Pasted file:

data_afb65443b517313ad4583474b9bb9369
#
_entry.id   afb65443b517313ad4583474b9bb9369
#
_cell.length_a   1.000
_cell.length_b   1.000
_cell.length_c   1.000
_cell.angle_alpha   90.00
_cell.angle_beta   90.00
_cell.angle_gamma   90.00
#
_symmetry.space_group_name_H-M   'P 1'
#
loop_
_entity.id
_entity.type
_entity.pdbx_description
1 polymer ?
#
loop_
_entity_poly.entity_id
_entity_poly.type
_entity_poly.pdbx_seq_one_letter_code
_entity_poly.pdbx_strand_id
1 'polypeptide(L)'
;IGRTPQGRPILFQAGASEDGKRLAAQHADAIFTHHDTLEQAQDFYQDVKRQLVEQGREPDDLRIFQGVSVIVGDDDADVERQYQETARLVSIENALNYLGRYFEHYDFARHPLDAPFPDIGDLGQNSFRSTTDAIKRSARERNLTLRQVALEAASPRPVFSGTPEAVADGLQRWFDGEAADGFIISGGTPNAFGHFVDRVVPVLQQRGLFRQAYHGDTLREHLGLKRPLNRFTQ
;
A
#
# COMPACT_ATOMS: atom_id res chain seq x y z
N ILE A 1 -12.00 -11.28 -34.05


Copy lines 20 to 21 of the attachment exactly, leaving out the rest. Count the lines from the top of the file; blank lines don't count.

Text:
loop_
_entity_poly.entity_id